The jazz composer and pianist Dave Brubeck, who died yesterday, was intensely interested in spiritual things. He said once that “something should be done musically to strengthen man’s knowledge of God.” He became a Catholic in 1980 shortly after composing a Mass To Hope, commissioned by the Catholic publishing company Our Sunday Visitor (a place where I used to work). He wrote other sacred music too. About ten years ago I saw him perform the choral pageant La Fiesta de la Posada, based on a Latin American Christmas tradition. Brubeck was best-known as a jazz performer and composer. Listening to Brubeck, playing songs like “In Your Own Sweet Way,” caused me to fall in love with jazz.
Is there a video copy of the Shrine of Our Lady of the Snows performance of To Hope by Dave Brubeck?
What a beautiful testament this is to the virtue of Hope, something we need more of in our lives.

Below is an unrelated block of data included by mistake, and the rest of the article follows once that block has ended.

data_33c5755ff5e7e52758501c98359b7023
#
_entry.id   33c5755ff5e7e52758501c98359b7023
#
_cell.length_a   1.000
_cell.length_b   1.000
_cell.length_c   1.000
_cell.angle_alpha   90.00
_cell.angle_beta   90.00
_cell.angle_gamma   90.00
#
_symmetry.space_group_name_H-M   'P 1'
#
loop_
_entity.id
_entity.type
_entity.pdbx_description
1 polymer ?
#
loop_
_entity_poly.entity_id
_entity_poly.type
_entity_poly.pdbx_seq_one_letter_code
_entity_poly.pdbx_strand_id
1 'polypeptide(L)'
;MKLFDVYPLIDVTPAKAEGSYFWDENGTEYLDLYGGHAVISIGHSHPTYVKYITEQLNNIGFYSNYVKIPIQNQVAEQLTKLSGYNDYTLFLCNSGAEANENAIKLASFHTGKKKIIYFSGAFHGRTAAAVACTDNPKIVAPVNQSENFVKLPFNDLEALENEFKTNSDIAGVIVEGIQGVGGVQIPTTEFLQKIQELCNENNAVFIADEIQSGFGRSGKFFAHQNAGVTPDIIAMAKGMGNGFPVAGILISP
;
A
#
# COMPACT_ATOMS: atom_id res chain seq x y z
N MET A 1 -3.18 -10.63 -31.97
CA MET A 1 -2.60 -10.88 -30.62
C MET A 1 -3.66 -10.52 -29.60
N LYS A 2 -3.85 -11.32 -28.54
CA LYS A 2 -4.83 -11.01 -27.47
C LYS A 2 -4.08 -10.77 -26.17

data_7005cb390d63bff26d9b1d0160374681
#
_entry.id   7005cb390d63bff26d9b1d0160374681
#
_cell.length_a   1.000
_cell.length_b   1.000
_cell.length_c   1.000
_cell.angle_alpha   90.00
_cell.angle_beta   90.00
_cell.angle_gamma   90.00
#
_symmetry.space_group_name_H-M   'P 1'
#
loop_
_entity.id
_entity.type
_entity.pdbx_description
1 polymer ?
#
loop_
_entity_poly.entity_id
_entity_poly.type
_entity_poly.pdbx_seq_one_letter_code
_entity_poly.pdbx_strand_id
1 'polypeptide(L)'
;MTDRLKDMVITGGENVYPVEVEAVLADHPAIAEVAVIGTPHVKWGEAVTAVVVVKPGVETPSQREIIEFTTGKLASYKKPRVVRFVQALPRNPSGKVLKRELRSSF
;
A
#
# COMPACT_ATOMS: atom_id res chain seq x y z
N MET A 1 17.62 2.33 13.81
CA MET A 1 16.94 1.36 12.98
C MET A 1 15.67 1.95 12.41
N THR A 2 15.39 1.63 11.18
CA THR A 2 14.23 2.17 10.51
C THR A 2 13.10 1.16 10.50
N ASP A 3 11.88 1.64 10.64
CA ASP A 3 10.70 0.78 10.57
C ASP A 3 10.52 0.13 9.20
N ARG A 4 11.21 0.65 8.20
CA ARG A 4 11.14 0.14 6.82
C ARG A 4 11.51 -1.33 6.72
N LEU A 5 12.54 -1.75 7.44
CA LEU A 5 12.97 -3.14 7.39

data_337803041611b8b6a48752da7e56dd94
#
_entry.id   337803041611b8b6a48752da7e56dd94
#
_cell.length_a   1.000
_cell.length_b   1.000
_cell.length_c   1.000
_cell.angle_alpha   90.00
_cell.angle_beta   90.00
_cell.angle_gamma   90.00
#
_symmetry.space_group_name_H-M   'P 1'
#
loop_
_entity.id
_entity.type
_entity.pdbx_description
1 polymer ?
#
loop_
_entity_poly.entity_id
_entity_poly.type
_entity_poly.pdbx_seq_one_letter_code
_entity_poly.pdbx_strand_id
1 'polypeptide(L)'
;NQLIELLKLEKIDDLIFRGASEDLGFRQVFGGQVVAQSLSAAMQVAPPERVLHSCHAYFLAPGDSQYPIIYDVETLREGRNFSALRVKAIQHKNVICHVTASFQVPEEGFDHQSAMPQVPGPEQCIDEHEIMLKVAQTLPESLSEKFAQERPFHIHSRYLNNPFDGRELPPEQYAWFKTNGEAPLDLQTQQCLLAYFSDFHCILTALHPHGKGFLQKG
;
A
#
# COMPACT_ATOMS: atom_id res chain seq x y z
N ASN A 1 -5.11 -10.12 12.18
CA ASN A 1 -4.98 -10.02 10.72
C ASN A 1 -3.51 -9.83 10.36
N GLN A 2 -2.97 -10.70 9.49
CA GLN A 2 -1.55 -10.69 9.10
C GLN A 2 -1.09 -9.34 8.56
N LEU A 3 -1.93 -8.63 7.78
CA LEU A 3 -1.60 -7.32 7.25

I remember saying to Dave after TO HOPE had its second performance in the Cathedral in Providence, RI: “I don’t really need to do anything else after this.” It was my somewhat clumsey way of telling him how grateful I was that he had agreed to bring his consumate artistic gifts to the project of writing a new musical setting, in a thoroughly American musical idiom, to the then-very-new liturgical language that had emerged after Vat II. Dave and Iola and Dianne (my wife) and I became long-time friends. Our Sunday Visitor (under Jack Fink’s leadership) made a bold and wonderfully fruitful decision to allow me to undertake the the challenge of comissioning the piece and guiding it through the nearly two-year creative process. Dianne and I have been able to hear it performed in many places (from Candlestick Park to the Shrine of Our Lady of the Snows near St. Louis, to St. Stephen’s Cathedral in Viena). TO HOPE is a great gift to the church because it combines both the faith and the talent of a singularly gifted American composer with liturgical texts that proclaim the power that faith releases into the world. The lyrics of the hymn during the communion say it very well: “All my hope is in you, O Lord; you are my rock and my strength – hope in darkness, my hope in light; you are my rock and my strength…” The music encourages movement toward the altar, toward the Eucharistic table. It is a hymn of confident reliance on the God who is with us always, a God who is our rock and our strength. TO HOPE is now more than 25 years old. A wonderful performance of it at the Washington National Cathedral is still available. It’s Dave’s legacy to the Church. I couldn’t be more grateful for the opportunity to work with him (and Iola). We loved him and will always be grateful for all he has been (and continues to be) in our lives.